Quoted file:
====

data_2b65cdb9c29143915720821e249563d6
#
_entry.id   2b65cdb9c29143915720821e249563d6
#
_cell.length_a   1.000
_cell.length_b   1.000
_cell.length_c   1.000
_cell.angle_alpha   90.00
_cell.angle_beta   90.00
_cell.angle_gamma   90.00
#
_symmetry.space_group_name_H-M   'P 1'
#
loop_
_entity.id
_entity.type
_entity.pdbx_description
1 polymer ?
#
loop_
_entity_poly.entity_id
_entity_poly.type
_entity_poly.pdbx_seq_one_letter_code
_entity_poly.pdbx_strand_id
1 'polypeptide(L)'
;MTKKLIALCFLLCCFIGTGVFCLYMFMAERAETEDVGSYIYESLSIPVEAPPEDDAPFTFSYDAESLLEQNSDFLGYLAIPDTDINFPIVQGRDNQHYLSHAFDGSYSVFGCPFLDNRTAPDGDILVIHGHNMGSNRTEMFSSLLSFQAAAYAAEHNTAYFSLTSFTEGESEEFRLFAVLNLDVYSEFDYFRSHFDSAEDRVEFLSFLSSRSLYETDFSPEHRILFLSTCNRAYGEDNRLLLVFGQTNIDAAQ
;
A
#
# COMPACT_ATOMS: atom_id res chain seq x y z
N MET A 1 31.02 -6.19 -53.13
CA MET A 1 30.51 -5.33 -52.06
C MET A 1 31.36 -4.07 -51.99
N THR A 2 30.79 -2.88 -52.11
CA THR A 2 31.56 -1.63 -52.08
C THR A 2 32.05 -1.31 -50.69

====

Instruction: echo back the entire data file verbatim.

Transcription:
data_2b65cdb9c29143915720821e249563d6
#
_entry.id   2b65cdb9c29143915720821e249563d6
#
_cell.length_a   1.000
_cell.length_b   1.000
_cell.length_c   1.000
_cell.angle_alpha   90.00
_cell.angle_beta   90.00
_cell.angle_gamma   90.00
#
_symmetry.space_group_name_H-M   'P 1'
#
loop_
_entity.id
_entity.type
_entity.pdbx_description
1 polymer ?
#
loop_
_entity_poly.entity_id
_entity_poly.type
_entity_poly.pdbx_seq_one_letter_code
_entity_poly.pdbx_strand_id
1 'polypeptide(L)'
;MTKKLIALCFLLCCFIGTGVFCLYMFMAERAETEDVGSYIYESLSIPVEAPPEDDAPFTFSYDAESLLEQNSDFLGYLAIPDTDINFPIVQGRDNQHYLSHAFDGSYSVFGCPFLDNRTAPDGDILVIHGHNMGSNRTEMFSSLLSFQAAAYAAEHNTAYFSLTSFTEGESEEFRLFAVLNLDVYSEFDYFRSHFDSAEDRVEFLSFLSSRSLYETDFSPEHRILFLSTCNRAYGEDNRLLLVFGQTNIDAAQ
;
A
#
# COMPACT_ATOMS: atom_id res chain seq x y z
N MET A 1 31.02 -6.19 -53.13
CA MET A 1 30.51 -5.33 -52.06
C MET A 1 31.36 -4.07 -51.99
N THR A 2 30.79 -2.88 -52.11
CA THR A 2 31.56 -1.63 -52.08
C THR A 2 32.05 -1.31 -50.69